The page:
Consensus: Split into two, Mesrine doesn’t fully add-up, nor does it work as well together, but still, provides enough entertainment, excitement, and solid acting to be more than worth one’s while.

8 / 10

Shades are always cool.

Why so grumpy, Vincenzo? 

Photos Courtesy of: Indiewire, Roger Ebert, Metacritic

Hereafter (2010)

Jason Bourne: Ghost Whisperer.

Three different stories across Earth come together because of one major factor one experiences in his, or her life: Death. There’s George (Matt Damon), who has a “gift” in which he can speak with people’s lost ones through the after-life, and considers it more of a curse than anything else. Then, there’s French journalist Marie Lelay (Cécile de France) who has a near-death experience when she vacations to Thailand during the infamous 2004 earthquake and tsunami, and finds herself in a bit of a trance-like phase afterwards when she has to get back to functioning in everyday, normal life. And lastly, there’s twin-brothers Marcus and Jason (Frankie and George McLaren), who both stick by one another as their drug-addicted mum gets worse and worse everyday, only to then be left alone when one of the twins die in a car-accident. All three people deal with death in their own ways and somehow, through the sheer power of fate, chance, or maybe even luck, connect while still looking for the same answers: Just what exactly happens to one when they die? Is it all just dark and blank? Or, is there more beauty and wonder to being dead?

At the time of this movie’s release, Clint Eastwood was 80-years-of-age and still going strong with life (as well as with the ladies) I presume. However, even a bad-ass mofo like himself has to at least accept the reality that yes, even he may die one of these days. And yes, for a man of his age, that could mean anytime soon.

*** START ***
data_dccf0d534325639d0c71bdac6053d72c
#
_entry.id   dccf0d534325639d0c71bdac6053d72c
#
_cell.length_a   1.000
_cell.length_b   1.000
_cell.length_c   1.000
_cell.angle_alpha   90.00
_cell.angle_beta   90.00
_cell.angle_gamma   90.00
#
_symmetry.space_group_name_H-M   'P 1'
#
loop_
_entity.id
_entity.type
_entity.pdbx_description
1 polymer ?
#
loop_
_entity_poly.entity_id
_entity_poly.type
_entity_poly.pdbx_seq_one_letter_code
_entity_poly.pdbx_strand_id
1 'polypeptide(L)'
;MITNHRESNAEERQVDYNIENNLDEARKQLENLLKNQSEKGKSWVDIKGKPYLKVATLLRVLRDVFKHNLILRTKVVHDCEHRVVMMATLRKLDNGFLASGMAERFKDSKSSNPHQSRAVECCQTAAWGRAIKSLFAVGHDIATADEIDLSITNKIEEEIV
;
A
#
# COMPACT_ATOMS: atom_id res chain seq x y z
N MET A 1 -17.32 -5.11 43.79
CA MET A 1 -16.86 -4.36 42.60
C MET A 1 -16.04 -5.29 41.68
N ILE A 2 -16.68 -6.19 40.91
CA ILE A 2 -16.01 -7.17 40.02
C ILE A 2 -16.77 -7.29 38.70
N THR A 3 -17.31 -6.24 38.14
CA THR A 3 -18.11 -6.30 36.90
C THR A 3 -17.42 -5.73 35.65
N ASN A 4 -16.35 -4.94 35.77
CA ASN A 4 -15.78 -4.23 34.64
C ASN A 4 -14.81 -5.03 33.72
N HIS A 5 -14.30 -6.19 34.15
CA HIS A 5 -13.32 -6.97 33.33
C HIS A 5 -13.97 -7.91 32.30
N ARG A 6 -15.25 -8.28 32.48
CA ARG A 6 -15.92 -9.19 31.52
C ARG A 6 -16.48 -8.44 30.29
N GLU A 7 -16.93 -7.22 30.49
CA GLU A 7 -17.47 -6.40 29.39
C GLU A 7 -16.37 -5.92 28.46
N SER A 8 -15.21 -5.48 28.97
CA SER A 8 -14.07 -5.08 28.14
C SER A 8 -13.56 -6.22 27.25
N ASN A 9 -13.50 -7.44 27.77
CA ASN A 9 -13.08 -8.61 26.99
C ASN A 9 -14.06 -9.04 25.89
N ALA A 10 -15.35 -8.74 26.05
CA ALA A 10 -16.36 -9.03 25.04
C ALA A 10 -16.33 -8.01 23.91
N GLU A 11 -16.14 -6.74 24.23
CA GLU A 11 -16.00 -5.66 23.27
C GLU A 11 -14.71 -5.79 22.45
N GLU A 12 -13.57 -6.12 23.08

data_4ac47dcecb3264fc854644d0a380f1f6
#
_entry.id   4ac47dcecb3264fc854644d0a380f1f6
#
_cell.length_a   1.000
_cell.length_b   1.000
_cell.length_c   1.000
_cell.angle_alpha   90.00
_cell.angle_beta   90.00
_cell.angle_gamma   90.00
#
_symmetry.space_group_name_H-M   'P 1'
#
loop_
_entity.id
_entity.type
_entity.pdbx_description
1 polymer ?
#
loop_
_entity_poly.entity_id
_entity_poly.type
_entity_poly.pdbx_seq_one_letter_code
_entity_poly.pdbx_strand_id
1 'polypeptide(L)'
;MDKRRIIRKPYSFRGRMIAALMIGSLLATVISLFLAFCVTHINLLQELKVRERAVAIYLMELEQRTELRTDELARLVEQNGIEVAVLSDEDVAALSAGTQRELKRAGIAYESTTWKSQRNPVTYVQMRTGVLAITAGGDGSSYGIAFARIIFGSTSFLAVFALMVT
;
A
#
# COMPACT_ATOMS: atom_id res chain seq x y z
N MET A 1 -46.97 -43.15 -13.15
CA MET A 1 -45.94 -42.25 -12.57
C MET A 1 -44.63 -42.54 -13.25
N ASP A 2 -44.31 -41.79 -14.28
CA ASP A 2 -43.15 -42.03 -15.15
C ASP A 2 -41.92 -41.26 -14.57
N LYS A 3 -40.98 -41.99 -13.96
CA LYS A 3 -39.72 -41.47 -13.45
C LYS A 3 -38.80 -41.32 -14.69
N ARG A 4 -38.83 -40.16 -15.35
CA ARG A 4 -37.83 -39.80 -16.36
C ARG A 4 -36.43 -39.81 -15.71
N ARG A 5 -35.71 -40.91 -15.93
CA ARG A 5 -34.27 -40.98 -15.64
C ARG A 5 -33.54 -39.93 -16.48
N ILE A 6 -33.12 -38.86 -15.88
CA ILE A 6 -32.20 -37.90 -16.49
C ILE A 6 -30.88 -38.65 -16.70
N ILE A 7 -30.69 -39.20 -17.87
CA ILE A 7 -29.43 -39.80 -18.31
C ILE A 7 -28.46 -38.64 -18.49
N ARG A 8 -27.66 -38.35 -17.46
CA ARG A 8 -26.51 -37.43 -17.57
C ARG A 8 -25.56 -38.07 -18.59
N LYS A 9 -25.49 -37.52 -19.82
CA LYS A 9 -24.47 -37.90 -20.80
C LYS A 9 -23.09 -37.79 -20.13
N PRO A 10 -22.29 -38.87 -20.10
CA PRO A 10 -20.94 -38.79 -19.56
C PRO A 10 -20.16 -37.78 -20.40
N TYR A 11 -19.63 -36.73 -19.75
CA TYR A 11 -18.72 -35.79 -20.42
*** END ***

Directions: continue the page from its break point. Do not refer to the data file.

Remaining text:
"Come play with us, Danny."

“Come play with us, Danny.”

Though that sounds morbid and all, I only mean it as a way to understand his inspiration in deciding to direct a movie such as this. See, it’s all about the idea of death, what happens to us when we succumb to it, and what is there left to do after? Do we all just float around like ghosts, spooking people in horror movies and occasionally being spotted in strange photos? Or, do we live in this glow-y, supernatural after-life in which we all just hang out, party it up like no tomorrow and just wait for our loved-ones to eventually join us whenever their time on Earth is up? It’s never been proven which actually happens or not, and even though there are some people who like to say that they know exactly what happens, there’s still not enough fact to fall back on.

That said, Eastwood’s movie makes a pretty interesting claim that it doesn’t matter if we know or not, living this life on Earth is what matters most. We have to make the best of it and not get bogged down by the fact that people we know are dead and that we will be soon; we just got to keep calm and chive on, or so I’m told.

Which brings me back to what I was originally going on about: Eastwood’s age meaning something. Because see, even somebody of Eastwood’s respected stature among masculine-men, has to eventually realize that he soon will die and be gone from those he loves, or anybody else in the world for that fact. Once again, I know it sounds depressing, but it really isn’t – at least not in Eastwood’s case who is actually leaving a large body of work behind him as his legacy, where most people have just their regular, everyday lives. Still, not saying one person’s death is less important than another’s, I’m just saying that I wouldn’t be surprise if the reason as to why Eastwood decided to get behind this movie and direct it, had a little bit to do with the fact that he himself is getting up there in age and closer and closer to being gone.

And with Eastwood here, his direction is very surprising. The choices he makes (like barely any score heard in the background, dim-lighting, long-winded scenes of dialogue) keep this movie interesting, in a small, contained way. It’s not something we often see from Eastwood or his flicks, however, it’s something that made me think that even though he’s older, he still has new, creative ways to show that he can shake things up, if only ever so slightly. You get a sense that Eastwood not only wants to pay attention to the themes about dying and the after-life, but also to the story and these characters, without really trying to get in the way of what it is that they do with their time on Earth. It would have been easy for him to do so, too, but Eastwood, being the dignified man he is, leans back and just lets most of the characters speak for themselves with their actions, wants, and needs.